Economic Liberties Releases Anti-Monopoly Agenda

August 6, 2020 Press Release

Washington, D.C. — With the pandemic guaranteeing the need for an overt and aggressive government role in structuring the economy for a long time to come, the American Economic Liberties Project today released “Confronting America’s Concentration Crisis: A Ledger of Harms and Framework for Advancing Economic Liberty for All.” A detailed compilation of the last few years of research into the range of ways concentrated corporate power is harming families and society, Economic Liberties’ “Ledger of Harms” also maps out an agenda for breaking this dangerous power.

“It’s now widely accepted that corporate concentration is extreme and contributing to a broad range of economic and social ills, and hopefully the research we’ve gathered here puts any remaining doubt to rest,” said Sarah Miller, Executive Director of the American Economic Liberties Project. “Now, the question is what we should do about it. So, we’re offering a framework to help answer that question. Translating it into action will be central to whether and how quickly our society can become more just, equitable, and secure.”

For decades, policymakers have allowed corporations to become bigger, more powerful, and more concentrated. The result is that monopolies are everywhere. From Facebook and Google’s control of online advertising to Koch Industries’ powerhouse fertilizer and petrochemical conglomerate, to smaller markets, where monopolies control tax filing (Intuit), dialysis (Davita), and even cheerleading (Varsity Brands), economic power is increasingly concentrated in small circle of private hands.

Often deeply integrated with Wall Street interests, these corporations wield tremendous power over our economy and democracy. As the research compiled in the “Ledger of Harms” demonstrates, this concentrated power is producing unequal and abusive outcomes. A few notable examples:

  •  Combined with lower wages, corporate consolidation costs the average American household $5,000 a year in lost purchasing power (Philippon, 2019). · Median annual compensation—now only $33,000—would be more than $10,000 higher if employers were less concentrated (Harvard Law Review, 2018).
  • Workers are getting an even smaller percentage of profits today than they were 30 years ago, even though corporations are making about $14,000 more in profit per worker. This is almost entirely due to increased corporate concentration (University of Chicago, 2016). · Employment falls as employers’ power over the labor market increases and is roughly 13 percent less today because of concentration (Harvard Law Review, 2018). · The effects of corporate concentration disproportionately impacts communities of color in a range of ways, exacerbating existing inequalities caused by racial exclusion and structural discrimination (Hamilton and Nighty, 2019).
  • Concentrated hospital markets—which face less competition on quality and innovation— have been associated with significantly higher mortality rates and substantially worse patient outcomes (House Energy and Commerce Committee, 2018; Health Affairs, 2017).

Although there is no one-size-fits-all solution, Economic Liberties’ Ledger of Harms provides a framework for reversing corporate concentration, promoting fair competition, and advancing economic liberty for all. Policymakers should structure markets to achieve three broad outcomes such that:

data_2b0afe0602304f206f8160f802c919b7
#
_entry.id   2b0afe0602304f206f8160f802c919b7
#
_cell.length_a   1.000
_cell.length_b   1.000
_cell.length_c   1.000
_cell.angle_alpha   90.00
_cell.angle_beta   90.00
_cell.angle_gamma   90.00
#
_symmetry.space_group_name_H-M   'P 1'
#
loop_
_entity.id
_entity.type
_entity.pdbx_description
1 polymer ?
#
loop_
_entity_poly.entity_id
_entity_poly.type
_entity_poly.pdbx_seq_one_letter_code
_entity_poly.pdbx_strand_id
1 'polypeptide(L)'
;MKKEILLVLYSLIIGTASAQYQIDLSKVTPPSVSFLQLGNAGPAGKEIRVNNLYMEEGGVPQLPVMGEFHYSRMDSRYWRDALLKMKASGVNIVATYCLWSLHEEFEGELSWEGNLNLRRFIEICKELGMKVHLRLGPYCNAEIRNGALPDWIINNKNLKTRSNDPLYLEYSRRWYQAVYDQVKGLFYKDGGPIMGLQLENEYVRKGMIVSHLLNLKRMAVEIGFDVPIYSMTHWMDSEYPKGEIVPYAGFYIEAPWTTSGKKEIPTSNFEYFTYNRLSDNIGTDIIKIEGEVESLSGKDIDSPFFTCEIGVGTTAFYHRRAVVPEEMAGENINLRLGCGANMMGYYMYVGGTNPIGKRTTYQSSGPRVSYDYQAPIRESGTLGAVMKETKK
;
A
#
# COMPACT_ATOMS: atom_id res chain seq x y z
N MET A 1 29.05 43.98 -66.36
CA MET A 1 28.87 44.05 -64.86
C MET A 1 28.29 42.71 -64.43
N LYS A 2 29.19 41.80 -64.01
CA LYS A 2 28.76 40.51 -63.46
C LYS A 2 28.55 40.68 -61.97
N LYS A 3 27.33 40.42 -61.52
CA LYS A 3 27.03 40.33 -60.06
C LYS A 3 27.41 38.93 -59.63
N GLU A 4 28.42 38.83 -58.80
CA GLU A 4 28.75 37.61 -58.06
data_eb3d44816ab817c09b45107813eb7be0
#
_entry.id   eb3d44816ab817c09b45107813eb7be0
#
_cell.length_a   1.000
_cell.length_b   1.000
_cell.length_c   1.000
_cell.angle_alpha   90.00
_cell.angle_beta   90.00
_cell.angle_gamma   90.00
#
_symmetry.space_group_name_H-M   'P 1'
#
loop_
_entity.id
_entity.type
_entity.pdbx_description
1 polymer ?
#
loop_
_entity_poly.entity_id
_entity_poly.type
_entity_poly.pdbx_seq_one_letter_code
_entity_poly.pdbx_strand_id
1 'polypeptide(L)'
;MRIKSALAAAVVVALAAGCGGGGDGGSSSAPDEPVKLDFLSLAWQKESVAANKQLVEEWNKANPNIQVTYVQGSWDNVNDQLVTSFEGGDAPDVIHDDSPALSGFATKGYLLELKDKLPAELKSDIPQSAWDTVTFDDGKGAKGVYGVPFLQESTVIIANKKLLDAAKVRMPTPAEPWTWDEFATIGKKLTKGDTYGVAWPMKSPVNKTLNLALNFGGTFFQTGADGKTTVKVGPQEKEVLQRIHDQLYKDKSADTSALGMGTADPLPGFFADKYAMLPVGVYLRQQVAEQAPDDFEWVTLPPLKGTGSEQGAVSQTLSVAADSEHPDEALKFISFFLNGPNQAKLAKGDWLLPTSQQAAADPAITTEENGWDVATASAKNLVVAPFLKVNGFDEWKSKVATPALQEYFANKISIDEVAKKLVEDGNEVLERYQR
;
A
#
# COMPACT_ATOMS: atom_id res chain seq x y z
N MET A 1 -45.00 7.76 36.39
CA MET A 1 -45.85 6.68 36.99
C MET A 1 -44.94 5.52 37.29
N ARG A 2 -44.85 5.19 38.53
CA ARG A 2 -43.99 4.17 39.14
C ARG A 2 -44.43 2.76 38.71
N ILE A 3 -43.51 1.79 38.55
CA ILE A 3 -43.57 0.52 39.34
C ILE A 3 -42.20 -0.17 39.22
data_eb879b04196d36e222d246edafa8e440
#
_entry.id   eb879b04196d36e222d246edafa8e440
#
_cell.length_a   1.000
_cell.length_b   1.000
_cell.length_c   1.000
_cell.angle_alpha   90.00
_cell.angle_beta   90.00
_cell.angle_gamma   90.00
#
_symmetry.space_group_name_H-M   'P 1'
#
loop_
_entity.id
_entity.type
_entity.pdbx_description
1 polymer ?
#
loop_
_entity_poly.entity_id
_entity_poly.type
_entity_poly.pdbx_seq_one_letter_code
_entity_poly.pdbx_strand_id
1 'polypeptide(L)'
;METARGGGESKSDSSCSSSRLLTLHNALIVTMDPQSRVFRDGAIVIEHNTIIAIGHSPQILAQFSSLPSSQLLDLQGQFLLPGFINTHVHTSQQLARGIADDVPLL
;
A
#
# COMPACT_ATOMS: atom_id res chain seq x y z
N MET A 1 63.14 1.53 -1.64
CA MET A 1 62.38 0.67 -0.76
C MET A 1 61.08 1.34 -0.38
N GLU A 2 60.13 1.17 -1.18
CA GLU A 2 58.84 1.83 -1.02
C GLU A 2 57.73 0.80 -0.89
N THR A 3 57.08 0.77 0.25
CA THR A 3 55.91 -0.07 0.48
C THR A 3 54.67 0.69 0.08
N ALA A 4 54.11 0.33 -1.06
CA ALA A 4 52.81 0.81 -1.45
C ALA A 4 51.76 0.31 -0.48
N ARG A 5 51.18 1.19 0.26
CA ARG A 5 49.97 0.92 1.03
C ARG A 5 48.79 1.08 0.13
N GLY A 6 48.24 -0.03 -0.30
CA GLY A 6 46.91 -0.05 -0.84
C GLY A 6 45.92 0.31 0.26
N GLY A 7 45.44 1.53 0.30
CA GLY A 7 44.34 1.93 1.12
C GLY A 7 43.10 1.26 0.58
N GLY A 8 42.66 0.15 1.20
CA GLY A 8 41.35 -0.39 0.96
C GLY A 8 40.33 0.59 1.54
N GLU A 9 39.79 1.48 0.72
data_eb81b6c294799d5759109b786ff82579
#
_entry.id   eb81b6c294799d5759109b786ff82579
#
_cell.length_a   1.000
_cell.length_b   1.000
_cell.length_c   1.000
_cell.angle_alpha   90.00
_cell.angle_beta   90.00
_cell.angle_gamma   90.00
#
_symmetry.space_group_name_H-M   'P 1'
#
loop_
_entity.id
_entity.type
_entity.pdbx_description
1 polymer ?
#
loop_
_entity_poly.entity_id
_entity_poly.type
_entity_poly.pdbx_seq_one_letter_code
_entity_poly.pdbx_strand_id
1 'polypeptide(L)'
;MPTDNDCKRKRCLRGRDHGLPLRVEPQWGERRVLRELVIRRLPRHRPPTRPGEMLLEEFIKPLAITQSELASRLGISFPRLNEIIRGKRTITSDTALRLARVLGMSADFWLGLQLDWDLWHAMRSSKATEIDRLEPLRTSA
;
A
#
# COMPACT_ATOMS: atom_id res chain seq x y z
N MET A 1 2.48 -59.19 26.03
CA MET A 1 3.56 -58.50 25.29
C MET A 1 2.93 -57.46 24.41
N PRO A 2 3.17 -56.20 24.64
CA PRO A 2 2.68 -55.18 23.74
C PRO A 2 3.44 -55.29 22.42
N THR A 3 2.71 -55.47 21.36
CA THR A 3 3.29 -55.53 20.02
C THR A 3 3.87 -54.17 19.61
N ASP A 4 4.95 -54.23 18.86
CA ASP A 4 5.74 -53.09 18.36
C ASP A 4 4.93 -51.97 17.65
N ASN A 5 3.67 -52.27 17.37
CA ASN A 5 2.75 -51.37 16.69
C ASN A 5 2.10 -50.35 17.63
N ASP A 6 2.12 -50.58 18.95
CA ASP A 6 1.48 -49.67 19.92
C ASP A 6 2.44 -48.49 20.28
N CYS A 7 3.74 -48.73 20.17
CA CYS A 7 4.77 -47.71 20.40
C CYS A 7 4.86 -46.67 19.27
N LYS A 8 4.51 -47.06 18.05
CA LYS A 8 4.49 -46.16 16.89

• Working people, consumers, and communities are not subject to unjust transfers of wealth and power resulting from discrimination, extortion, and abuse from monopolies and predatory finance;
  • Entrepreneurs and businesspeople can succeed on the merits of their ideas and hard work, not through leveraging market power or engaging in race-to-the-bottom, unfair conduct towards workers, consumers, suppliers, or competitors; and
  • Wealth and political power are broadly and equitably distributed in support of a strong, inclusive democratic society.

With these overarching principles in mind, a comprehensive approach to addressing corporate concentration ought to focus on four categories:

  • Stemming pandemic-related concentration as a part of the economic response to the COVID-19 crisis;
  • Arresting and reversing concentration across the board through a revitalized regulatory and enforcement approach;
  • Designing industry-by-industry legal and regulatory remedies for particularly concentrated and abusive markets; and
  • Reforming the operational structures and culture of democratic institutions that currently bias them towards advancing the interests of large corporate actors, at the expense of workers, consumers, small businesses, and marginalized communities. Read Economic Liberties’

“Confronting America’s Concentration Crisis: A Ledger of Harms and Framework for Advancing Economic Liberty for All” here.

Read “End Monopoly Power” by Economic Liberties’ Executive Director Sarah Miller here.

Learn more about Economic Liberties here.


Economic Liberties works to ensure America’s system of commerce is structured to advance, rather than undermine, economic liberty, fair commerce, and a secure, inclusive democracy. AELP believes true economic liberty means entrepreneurs and businesses large and small succeed on the merits of their ideas and hard work; commerce empowers consumers, workers, farmers, and engineers instead of subjecting them to discrimination and abuse from financiers and monopolists; foreign trade arrangements support domestic security and democracy; and wealth is broadly distributed to support equitable political power.